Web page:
At Sterling Hill, manganaxinite is a rare mineral. It was found with rhodonite on the 800 level and with epidote, calcite, and heulandite in another assemblage. Among the best Sterling Hill occurrences is one of fine euhedral light-brown crystals, associated with fluorite, epidote, amphibole, scheelite, and calcite on the 1300 level. Both Sterling Hill occurrences were confirmed as manganaxinite by chemical analyses. (Dunn, 1995)


 Location Found: Franklin (Type Locality) and Ogdensburg
     
 Mineral Note: Manganaxinite renamed with suffix "-Mn" by IMA in 2008.
 Year Discovered: 1909
     
 Formula: Ca2Mn2+Al2BSi4O15(OH)
 Essential Elements: Aluminum, Boron, Calcium, Hydrogen, Manganese, Oxygen, Silicon
 All Elements in Formula: Aluminum, Boron, Calcium, Hydrogen, Manganese, Oxygen, Silicon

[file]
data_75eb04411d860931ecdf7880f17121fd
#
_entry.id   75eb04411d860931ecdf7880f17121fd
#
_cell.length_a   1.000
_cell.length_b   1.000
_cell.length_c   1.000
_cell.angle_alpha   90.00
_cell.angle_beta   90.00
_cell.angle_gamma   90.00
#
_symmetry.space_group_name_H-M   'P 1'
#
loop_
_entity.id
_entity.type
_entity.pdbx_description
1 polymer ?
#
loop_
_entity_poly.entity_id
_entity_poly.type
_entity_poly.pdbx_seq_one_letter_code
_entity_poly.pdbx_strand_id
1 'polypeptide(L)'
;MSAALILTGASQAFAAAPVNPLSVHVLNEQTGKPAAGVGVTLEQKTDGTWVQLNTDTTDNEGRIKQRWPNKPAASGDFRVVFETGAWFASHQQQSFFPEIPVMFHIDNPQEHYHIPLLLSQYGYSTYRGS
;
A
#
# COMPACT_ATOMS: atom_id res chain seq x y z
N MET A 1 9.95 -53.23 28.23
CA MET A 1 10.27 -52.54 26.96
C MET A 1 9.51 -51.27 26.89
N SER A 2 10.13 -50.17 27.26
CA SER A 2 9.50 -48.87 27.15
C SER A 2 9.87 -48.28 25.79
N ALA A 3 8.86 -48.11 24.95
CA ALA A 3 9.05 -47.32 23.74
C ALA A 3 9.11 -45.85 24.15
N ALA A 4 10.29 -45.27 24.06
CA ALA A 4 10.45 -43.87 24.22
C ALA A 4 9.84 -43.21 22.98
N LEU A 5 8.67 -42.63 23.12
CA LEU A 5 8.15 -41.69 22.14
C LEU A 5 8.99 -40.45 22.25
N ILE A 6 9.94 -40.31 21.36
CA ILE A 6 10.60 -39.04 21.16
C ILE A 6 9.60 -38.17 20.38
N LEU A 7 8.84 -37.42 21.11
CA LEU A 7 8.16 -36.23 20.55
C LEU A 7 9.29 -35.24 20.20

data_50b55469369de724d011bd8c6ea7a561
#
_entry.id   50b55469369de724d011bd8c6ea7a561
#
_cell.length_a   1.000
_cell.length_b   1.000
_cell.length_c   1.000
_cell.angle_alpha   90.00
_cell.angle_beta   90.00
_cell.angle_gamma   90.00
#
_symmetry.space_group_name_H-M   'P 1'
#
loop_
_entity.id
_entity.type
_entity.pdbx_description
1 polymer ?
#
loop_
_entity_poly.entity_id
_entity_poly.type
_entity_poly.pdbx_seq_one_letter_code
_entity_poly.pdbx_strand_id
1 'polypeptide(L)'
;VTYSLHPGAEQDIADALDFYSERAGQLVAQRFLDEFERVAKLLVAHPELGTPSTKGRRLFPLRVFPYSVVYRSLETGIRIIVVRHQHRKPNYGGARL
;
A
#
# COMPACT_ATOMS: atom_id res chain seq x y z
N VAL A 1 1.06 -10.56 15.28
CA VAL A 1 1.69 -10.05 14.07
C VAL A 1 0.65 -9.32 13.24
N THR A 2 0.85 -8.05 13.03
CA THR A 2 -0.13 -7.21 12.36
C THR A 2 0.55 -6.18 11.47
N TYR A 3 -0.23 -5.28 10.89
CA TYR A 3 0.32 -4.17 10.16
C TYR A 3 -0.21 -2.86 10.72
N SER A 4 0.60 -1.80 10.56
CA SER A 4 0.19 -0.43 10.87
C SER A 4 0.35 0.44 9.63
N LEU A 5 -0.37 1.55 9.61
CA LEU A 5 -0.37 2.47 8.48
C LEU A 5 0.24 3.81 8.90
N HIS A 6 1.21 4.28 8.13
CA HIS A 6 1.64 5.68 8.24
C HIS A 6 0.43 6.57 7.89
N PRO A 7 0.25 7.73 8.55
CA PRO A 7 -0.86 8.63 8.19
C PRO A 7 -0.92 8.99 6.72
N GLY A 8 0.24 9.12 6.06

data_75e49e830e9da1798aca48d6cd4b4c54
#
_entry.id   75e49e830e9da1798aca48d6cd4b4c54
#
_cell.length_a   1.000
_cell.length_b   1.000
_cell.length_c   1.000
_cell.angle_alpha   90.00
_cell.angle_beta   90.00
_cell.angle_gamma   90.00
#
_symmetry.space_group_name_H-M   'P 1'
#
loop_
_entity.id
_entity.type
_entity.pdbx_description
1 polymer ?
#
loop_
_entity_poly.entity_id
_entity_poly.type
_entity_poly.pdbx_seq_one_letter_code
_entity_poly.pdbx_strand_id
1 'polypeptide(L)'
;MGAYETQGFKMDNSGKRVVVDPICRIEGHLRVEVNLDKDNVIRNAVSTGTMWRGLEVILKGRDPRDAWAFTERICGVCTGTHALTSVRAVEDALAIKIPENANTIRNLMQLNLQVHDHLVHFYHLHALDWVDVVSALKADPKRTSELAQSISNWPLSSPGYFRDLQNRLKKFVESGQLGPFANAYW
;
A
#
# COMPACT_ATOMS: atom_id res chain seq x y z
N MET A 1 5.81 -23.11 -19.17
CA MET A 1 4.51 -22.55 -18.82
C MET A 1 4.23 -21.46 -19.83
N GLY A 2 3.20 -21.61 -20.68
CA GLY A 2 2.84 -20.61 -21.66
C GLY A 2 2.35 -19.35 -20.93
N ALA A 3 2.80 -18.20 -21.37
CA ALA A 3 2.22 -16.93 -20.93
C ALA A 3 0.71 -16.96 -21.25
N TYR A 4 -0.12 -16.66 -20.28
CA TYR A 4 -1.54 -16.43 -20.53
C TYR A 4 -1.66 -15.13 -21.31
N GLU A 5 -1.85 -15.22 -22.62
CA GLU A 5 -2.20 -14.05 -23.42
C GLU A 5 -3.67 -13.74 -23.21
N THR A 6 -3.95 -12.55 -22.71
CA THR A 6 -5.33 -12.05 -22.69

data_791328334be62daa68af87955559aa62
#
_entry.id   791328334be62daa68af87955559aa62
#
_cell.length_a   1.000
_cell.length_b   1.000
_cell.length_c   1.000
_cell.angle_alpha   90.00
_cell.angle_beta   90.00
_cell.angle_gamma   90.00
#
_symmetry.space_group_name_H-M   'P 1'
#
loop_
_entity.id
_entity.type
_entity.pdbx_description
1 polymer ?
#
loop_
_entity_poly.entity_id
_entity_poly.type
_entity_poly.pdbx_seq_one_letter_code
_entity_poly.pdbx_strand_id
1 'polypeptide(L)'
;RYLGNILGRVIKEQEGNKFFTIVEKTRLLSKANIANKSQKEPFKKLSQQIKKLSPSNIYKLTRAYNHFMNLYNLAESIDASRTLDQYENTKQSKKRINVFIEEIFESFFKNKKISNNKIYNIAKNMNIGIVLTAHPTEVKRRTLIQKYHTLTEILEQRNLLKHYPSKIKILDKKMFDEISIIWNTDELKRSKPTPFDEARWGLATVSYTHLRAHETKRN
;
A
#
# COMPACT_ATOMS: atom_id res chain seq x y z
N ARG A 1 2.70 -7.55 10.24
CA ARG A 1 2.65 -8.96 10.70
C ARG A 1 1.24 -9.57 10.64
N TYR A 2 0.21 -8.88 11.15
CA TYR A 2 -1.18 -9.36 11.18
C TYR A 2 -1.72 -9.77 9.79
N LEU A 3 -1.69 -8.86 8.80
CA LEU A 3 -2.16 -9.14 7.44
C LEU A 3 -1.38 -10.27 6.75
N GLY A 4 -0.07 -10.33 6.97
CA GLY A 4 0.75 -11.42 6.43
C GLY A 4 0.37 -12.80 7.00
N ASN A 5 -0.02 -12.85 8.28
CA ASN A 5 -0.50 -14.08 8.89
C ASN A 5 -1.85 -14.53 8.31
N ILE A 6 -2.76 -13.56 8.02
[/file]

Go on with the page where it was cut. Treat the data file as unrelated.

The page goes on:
IMA Status: Valid - first described prior to 1959 (pre-IMA) - "Grandfathered"
     
Fluorescent Mineral Properties

 Shortwave UV light: Orange-red to red, brightness ranging from very bright to weak
 Mid wave UV light: Orange-red to red, generally weakest of all wavelengths
 Longwave UV light: Orange-red to red, generally weak
 Additional Information: Phosphorescence can be observed under ideal conditions but is extremely weak
     
 To find out more about this mineral at minDat's website, follow this link   Axinite-(Mn)

     
 References:
Dunn, Pete J. (1995). Franklin and Sterling Hill New Jersey: the world's most magnificent mineral deposits. Franklin, NJ.: The Franklin-Ogdensburg Mineralogical Society. p.415. 'Manganaxinite'

Frondel, Clifford (1972). The minerals of Franklin and Sterling Hill, a checklist. NY.: John Willey & Sons. p.43


The Picking Table References
 PT Issue and PageDescription / Comment